VANCOUVER, British Columbia – Don Kempf's son, the eldest of three, was "dying" to attend the popular Winter Olympic snowboard cross events this week at Cypress Mountain. So Kempf and his family, having flown to the Games from Chicago, purchased five $50 general admission tickets from Vancouver Ticket for $300 apiece.
Early Monday, the Kempfs drove to a parking lot, unloaded the car and walked to the bus for Cypress. "We were about to board, and the guy said 'if you have category B tickets, you'll be under 2 feet of water' and that we couldn't go," said Kempf.
General admission standing-room tickets for Cypress were canceled Sunday by the Vancouver Organizing Committee because rainy weather melted the snow and created unsafe conditions. VANOC said all tickets affected would be refunded ... but what if a spectator paid $250 above face for them?
It's at this point we see the subtle difference between a broker and some guy in the street flashing tickets: After the bus frustration, Kempf was back at Vancouver Ticket, where the broker offered a full refund and the staff hustled to find five general admission reserve seats for his family. After about 20 minutes, the Kempfs had their tickets: $125 face value, costing $400 each.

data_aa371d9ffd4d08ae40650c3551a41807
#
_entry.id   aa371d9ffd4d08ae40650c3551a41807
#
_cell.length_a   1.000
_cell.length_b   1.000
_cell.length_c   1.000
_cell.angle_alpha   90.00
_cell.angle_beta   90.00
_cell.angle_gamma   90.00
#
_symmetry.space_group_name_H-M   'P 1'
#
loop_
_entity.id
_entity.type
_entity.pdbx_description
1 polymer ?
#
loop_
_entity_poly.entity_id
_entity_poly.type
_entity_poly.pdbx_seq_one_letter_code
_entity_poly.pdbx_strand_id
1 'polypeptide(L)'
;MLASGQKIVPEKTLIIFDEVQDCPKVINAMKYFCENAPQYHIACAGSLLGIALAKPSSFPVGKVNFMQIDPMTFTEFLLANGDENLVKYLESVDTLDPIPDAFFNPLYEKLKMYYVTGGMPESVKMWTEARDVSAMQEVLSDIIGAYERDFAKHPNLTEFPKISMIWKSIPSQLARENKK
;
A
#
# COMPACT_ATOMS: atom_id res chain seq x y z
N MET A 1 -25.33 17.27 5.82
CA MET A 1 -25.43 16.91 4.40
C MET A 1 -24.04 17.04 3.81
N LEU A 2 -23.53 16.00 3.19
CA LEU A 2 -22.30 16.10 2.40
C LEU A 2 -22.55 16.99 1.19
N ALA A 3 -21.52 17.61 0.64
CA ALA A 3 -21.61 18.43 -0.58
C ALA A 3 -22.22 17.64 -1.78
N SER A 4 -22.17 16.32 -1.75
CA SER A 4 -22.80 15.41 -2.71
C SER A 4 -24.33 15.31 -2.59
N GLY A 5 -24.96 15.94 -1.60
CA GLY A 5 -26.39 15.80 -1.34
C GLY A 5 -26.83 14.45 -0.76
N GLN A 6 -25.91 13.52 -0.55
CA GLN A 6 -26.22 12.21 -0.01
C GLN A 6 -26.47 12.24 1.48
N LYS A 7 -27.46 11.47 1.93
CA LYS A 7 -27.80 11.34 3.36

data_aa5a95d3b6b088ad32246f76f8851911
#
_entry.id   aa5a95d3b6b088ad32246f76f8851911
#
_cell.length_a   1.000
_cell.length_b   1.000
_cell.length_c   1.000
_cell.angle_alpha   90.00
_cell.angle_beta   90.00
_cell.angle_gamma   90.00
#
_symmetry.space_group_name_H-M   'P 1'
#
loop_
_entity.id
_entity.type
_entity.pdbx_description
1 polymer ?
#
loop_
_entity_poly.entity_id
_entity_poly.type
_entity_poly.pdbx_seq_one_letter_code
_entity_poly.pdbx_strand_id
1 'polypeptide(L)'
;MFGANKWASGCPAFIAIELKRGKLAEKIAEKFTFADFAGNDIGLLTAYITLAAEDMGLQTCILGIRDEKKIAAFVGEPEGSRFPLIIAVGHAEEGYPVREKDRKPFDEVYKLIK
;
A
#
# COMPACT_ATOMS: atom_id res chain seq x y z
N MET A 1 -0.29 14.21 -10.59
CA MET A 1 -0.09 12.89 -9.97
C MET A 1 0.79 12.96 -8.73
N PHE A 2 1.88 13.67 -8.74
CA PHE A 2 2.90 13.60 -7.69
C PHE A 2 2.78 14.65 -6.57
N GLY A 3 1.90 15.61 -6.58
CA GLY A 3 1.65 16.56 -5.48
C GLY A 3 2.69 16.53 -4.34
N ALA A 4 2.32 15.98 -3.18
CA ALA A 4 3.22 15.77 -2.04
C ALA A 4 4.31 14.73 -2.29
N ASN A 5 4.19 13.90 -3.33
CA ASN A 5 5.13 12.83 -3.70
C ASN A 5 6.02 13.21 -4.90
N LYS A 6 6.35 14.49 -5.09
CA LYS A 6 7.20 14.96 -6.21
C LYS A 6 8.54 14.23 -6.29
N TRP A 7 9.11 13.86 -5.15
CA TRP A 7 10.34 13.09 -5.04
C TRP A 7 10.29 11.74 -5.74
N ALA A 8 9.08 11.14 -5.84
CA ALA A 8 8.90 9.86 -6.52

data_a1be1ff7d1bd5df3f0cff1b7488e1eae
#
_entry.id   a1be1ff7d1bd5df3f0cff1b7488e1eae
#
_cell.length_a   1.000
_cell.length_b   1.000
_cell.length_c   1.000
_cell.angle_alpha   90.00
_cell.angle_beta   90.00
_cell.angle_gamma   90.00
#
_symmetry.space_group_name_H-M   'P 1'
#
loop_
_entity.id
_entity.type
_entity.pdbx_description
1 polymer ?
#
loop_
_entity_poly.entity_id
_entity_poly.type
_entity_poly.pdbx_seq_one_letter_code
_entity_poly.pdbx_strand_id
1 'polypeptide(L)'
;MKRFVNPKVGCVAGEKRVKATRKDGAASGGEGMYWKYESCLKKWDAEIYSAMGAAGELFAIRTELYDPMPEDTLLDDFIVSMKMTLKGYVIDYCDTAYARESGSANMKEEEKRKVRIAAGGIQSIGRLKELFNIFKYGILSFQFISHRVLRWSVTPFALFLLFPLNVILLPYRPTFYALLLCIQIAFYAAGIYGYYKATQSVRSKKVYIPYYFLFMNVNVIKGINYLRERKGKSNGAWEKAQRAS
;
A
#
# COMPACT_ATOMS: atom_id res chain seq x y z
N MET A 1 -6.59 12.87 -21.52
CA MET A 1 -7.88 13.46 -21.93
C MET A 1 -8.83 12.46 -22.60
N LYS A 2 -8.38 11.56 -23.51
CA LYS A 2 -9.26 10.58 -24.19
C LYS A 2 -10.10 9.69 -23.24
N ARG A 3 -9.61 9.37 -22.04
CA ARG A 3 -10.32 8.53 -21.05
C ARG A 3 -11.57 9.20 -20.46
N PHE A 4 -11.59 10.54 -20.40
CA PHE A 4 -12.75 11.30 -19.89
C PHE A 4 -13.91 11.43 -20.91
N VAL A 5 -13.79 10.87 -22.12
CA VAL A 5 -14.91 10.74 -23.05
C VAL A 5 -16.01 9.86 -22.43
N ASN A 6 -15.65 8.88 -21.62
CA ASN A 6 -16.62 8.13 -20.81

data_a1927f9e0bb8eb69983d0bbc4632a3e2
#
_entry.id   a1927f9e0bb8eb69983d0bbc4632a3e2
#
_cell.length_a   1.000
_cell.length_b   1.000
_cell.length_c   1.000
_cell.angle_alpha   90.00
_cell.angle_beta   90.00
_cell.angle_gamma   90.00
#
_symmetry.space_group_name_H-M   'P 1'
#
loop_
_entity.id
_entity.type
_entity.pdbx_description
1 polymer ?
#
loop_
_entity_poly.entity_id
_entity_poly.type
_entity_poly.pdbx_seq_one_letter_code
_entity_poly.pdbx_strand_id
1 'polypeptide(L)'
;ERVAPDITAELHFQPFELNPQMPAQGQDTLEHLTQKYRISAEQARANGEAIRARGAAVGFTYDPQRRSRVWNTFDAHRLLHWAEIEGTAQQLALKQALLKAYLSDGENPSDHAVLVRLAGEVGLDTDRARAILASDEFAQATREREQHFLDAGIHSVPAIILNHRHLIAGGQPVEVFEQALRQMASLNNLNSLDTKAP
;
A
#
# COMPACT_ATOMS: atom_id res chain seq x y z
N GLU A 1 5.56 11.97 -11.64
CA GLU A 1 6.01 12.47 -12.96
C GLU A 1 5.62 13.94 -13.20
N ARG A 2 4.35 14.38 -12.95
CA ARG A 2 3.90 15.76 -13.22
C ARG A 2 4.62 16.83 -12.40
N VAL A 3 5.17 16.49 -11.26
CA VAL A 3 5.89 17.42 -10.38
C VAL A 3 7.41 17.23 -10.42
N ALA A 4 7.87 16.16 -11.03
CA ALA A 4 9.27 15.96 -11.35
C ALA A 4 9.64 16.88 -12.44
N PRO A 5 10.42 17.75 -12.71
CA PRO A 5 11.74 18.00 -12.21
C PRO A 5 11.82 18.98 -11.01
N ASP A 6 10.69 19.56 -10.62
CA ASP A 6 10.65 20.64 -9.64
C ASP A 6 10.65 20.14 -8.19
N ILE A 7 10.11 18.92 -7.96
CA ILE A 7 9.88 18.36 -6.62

"Anything that's canceled, we're offering full refunds, and sometimes credits would be offered," said Adrian Sutherland of Showtimetickets.com, a broker down Beatty Street from Vancouver Ticket. His shop has the same policy, reinforced by the special circumstances for most Olympic fans: "Typically these are customers that are only here for a few days," he said.
Don Kempf and family weren't alone in their hunt for new, valid tickets Monday morning – a VANOC parking rep at Simon Fraser University, where buses to the mountains launched from, said fans were being turned away because of the ticket cancellations.
While it's good to see the brokers getting into the Olympic spirit on the refund front, let's not miss the bottom line here: What was a $250 upcharge per general admission ticket became a $275 upcharge for the new tickets, which obviously hadn't sold yet on the day of the event. So everybody wins. Sort of.